Utah’s South Jordan Police Department announced on Wednesday that the National Highway Traffic Safety Administration has sent a team to investigate a crash involving a Tesla Model S with Autopilot engaged. The driver, a 28-year-old woman from Lehi in Utah, admitted that she had been looking at her phone before the collision even though the feature requires users to remain alert at all times.

The crash occurred May 11 at 6:38 p.m. Mountain time, when the Tesla collided with a mechanic truck from the Unified Fire Authority, with both drivers receiving minor injuries. Analysis by Tesla showed the driver repeatedly cancelled and re-engaged the Autosteer and Traffic Aware Cruise Control functions, adjusting the cruise control speed throughout and taking her hands off the wheel more than a dozen times, only holding her hands there for a few seconds each time. Around a minute and 22 seconds before the crash she re-enabled both features and took her hands off the wheel two seconds later. She collided with the car at 60 miles per hour, her selected cruise speed, and pressed the brake less than a second before the crash.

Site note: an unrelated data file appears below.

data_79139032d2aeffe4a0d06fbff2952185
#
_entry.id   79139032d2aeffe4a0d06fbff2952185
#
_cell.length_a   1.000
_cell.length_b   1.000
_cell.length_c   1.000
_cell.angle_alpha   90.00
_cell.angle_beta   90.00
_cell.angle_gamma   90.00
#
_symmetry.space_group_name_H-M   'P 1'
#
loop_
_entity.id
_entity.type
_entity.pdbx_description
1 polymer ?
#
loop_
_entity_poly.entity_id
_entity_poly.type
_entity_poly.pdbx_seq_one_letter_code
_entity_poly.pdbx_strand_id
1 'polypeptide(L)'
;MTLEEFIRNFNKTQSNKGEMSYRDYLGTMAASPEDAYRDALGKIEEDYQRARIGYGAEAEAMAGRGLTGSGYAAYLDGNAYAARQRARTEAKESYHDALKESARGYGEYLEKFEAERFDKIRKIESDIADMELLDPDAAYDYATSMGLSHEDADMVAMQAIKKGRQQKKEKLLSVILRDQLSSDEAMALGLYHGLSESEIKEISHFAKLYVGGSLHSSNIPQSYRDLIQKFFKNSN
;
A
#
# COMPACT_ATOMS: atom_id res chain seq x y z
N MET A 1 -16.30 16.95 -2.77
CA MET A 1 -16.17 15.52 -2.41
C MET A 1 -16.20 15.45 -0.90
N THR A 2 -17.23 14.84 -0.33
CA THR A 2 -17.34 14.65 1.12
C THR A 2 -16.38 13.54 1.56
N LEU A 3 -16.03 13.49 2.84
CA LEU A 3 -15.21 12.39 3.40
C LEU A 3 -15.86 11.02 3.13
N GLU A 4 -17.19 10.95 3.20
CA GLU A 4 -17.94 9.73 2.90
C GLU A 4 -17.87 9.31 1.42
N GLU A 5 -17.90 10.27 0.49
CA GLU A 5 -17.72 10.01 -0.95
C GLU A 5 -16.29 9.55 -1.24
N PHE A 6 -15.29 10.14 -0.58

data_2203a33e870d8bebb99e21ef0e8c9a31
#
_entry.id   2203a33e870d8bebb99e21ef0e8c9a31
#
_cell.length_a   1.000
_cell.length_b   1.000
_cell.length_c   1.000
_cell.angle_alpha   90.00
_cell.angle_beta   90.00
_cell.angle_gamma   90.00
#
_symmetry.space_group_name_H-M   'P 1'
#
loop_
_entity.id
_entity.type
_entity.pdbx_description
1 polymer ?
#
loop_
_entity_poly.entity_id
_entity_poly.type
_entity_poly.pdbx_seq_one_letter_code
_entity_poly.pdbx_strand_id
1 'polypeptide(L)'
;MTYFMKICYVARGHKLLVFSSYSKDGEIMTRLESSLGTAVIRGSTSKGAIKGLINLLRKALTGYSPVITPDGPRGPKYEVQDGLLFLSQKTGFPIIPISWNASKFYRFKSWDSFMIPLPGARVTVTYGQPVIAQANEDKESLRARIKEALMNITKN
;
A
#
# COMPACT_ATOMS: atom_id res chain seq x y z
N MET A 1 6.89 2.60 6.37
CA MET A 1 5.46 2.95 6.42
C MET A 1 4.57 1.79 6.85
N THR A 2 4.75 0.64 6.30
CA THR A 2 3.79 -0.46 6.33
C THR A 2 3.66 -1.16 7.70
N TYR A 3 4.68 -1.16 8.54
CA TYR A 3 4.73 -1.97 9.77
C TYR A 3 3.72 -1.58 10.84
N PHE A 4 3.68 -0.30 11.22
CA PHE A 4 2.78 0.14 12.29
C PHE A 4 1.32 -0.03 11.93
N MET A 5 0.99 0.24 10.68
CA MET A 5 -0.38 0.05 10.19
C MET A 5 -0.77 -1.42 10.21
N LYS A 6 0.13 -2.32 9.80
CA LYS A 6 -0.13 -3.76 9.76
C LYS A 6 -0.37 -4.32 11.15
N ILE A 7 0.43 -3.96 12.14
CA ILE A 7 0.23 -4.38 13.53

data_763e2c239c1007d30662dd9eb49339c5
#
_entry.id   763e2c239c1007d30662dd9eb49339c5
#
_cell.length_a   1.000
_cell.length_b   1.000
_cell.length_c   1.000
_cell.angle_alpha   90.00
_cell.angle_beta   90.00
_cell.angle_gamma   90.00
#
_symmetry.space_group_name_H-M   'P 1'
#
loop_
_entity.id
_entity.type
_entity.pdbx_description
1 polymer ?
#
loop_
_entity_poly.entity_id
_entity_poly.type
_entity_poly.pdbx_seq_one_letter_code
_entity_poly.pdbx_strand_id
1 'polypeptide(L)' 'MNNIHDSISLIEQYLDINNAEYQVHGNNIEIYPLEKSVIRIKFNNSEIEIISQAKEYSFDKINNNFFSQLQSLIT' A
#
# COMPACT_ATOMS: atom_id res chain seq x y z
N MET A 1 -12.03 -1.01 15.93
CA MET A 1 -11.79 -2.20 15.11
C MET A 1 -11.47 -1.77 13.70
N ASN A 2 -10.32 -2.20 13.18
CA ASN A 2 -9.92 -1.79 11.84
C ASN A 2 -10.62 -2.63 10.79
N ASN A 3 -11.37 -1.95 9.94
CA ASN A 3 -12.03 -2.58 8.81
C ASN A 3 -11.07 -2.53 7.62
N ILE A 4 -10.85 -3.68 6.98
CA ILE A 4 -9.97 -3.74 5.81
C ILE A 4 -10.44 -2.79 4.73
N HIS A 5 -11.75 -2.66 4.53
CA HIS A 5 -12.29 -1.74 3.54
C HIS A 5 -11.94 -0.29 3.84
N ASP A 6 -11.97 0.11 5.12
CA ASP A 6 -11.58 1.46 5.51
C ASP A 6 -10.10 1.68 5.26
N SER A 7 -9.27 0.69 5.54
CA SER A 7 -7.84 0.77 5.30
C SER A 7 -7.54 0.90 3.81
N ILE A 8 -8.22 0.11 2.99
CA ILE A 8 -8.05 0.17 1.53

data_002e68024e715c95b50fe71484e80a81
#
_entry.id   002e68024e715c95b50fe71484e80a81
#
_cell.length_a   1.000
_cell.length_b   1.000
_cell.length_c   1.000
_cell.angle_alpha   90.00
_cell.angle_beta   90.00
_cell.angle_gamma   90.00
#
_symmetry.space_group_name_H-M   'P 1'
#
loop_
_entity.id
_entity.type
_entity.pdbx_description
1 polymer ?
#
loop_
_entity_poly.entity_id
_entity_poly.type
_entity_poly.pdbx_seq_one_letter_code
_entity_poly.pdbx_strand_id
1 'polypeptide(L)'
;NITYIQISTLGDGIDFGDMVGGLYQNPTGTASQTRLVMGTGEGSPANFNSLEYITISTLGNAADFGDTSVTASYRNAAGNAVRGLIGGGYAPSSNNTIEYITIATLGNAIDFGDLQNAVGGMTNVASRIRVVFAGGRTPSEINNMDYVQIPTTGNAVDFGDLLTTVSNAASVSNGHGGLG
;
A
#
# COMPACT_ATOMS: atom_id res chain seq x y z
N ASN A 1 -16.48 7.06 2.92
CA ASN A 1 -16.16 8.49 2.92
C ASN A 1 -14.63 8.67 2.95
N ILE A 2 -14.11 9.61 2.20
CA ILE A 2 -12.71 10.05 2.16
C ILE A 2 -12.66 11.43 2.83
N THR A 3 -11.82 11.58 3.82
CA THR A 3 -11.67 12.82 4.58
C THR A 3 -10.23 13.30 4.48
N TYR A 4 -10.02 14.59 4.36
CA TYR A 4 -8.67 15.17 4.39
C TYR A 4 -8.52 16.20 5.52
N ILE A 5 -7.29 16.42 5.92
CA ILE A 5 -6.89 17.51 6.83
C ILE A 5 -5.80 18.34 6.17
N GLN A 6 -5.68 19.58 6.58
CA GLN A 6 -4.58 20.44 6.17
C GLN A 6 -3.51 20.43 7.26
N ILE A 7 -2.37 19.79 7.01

It’s not the first time Tesla Autopilot has been the subject of a crash investigation. In March, 38-year-old Apple software engineer Wei “Walter” Huang was involved in a fatal accident with his Tesla Model X engaged in Autopilot, an incident that the National Transportation Safety Board is investigating. A previous fatal crash in May 2016 was investigated by the NHTSA, which cleared Tesla of wrongdoing in January 2017.

Tesla CEO Elon Musk reacted with incredulity to the South Jordan media reports. He wrote to his 21.8 million followers on his Twitter page Monday that “it’s super messed up that a Tesla crash resulting in a broken ankle is front page news and the ~40,000 people who died in US auto accidents alone in past year get almost no coverage.” Musk has spoken before about what he sees as irresponsible media coverage of a feature that could improve safety, telling a reporter in October 2016 that “if, in writing some article that’s negative, you effectively dissuade people from using an autonomous vehicle, you’re killing people.”

In the South Jordan case, the driver was issued with a traffic citation. The administration has not provided a firm end date to its investigation, but its 2016 investigation into the death of Joshua Brown cleared Tesla of any wrongdoing within nine months of the crash.

The police department reminded drivers of semi-autonomous cars in a statement that “it is the driver’s responsibility to stay alert, drive safely, and be in control of the vehicle at all times.”